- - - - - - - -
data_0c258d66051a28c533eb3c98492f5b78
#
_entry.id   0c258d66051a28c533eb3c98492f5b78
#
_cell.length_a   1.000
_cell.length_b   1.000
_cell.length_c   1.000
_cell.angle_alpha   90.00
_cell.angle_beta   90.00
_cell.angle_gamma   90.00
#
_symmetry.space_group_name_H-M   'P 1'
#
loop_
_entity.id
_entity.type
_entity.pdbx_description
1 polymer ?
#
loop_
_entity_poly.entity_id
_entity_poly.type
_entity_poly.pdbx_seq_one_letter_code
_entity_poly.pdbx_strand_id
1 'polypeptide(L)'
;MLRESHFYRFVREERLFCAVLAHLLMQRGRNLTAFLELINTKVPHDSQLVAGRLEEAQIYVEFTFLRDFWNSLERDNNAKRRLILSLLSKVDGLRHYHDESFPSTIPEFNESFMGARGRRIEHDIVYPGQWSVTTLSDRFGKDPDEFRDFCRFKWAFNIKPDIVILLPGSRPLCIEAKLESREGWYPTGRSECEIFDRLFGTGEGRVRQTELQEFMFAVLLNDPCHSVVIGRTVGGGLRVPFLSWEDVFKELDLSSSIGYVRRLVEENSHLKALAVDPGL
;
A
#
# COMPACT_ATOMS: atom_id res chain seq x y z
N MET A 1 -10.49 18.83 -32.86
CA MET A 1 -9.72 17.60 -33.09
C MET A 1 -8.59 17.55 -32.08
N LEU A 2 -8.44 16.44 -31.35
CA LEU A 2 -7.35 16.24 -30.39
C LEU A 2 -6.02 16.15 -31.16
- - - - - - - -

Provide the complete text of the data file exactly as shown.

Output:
data_0c258d66051a28c533eb3c98492f5b78
#
_entry.id   0c258d66051a28c533eb3c98492f5b78
#
_cell.length_a   1.000
_cell.length_b   1.000
_cell.length_c   1.000
_cell.angle_alpha   90.00
_cell.angle_beta   90.00
_cell.angle_gamma   90.00
#
_symmetry.space_group_name_H-M   'P 1'
#
loop_
_entity.id
_entity.type
_entity.pdbx_description
1 polymer ?
#
loop_
_entity_poly.entity_id
_entity_poly.type
_entity_poly.pdbx_seq_one_letter_code
_entity_poly.pdbx_strand_id
1 'polypeptide(L)'
;MLRESHFYRFVREERLFCAVLAHLLMQRGRNLTAFLELINTKVPHDSQLVAGRLEEAQIYVEFTFLRDFWNSLERDNNAKRRLILSLLSKVDGLRHYHDESFPSTIPEFNESFMGARGRRIEHDIVYPGQWSVTTLSDRFGKDPDEFRDFCRFKWAFNIKPDIVILLPGSRPLCIEAKLESREGWYPTGRSECEIFDRLFGTGEGRVRQTELQEFMFAVLLNDPCHSVVIGRTVGGGLRVPFLSWEDVFKELDLSSSIGYVRRLVEENSHLKALAVDPGL
;
A
#
# COMPACT_ATOMS: atom_id res chain seq x y z
N MET A 1 -10.49 18.83 -32.86
CA MET A 1 -9.72 17.60 -33.09
C MET A 1 -8.59 17.55 -32.08
N LEU A 2 -8.44 16.44 -31.35
CA LEU A 2 -7.35 16.24 -30.39
C LEU A 2 -6.02 16.15 -31.16